Second, of course, is the changes which have been going on since the last 100 years of our society’s encounter with other forces of westernization, etc, where the roles of men and women are very different. Encounter and confrontation of those values, and a questioning of one’s own. Already in our society there has been a championing of the empowerment of women. So those come together to make a much stronger force. There have been so many of such forces which have led to this change.

Why is this issue of violence against women, which has come up so often in the last few years, important? What do we need to learn from it?

Obviously we need to learn from it a great deal. One must also think that we don’t have this category of women in our context. We have mothers, wives, daughters. The violence isn’t against mothers, it’s against young women. So we need to learn why violence against young women is a big deal. Even against daughters, there the violence is more around neglect, and that one can understand, there are many economic reasons for that: the daughter is a burden, (the parents need to give) dowry and all that, which hopefully will change once those pressures get less.

But why violence against young women? What is that a product of? Why is she a threat? That is what we need to really go much deeper and educate our people. That is more a question of the families that are being threatened by the young women – the family is afraid she will break up the family, there is a sexual threat posed, but we won’t go into it right now. One shouldn’t say the women in India – I always go against that. There is no such thing as women in India, there are different roles, women in different roles, and you have different kinds of attitudes towards them.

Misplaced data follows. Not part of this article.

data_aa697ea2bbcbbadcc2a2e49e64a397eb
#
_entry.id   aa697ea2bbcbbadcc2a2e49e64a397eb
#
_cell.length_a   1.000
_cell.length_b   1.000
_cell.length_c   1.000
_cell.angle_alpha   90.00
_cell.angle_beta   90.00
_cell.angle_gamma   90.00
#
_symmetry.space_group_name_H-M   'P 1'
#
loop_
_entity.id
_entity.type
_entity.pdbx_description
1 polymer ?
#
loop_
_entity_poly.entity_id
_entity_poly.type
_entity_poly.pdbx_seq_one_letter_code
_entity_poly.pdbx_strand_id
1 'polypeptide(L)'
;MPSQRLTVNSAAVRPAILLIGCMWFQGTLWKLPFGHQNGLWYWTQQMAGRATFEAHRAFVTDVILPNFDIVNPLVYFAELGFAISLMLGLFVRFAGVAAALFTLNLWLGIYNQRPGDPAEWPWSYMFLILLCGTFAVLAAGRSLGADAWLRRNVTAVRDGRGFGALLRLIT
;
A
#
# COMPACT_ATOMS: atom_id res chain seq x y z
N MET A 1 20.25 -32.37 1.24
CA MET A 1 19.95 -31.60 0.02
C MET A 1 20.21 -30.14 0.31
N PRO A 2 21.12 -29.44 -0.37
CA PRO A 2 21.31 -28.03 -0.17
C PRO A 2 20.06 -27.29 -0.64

You refer to the different roles women play in our society. Could you tell us a bit more about that?

Well, as I said, there is a huge respect for mothers. So any violence against mothers would be so much looked down upon. Violence against daughters, half-and-half, also much less. We have so many rituals like kumari puja and such. Violence is mostly against a young woman because she is a threat. She is coming into the family; she may take the husband away from the family. He will no longer be a son but a husband. So the big change that is happening is that the fulcrum of family life – it used to be parents and sons who bring wives in. Only secondary was the couple. And now the couple is becoming important. That is the big conflict which is taking place, and the young woman is being looked upon as a major source of that. She is (seen as) threatening the family life and that is why the violence is being directed against them. The force she is exercising to make the couple much more central to her life and her husband’s life. She tried to do it earlier, which is why the saas-bahu business went on. Now it is much more acceptable, and the center of family life is changing, in which the young woman or the wife is seen to have a very major role, which both attracts admiration and violence.

What action can we as individuals take to change our society?

Change yourself. Individual actions are limited to individuals only. If there is something you believe in, live it out openly. To be a role model is what an individual can do. You don’t have to be a role model to millions, you can be a role model to your small family or friends, etc.

What does the future look like? Do you see a silver lining?

I only see the silver, actually. There is a dark lining, maybe, but the silver is much more in the changes that are happening.

White Swan Foundation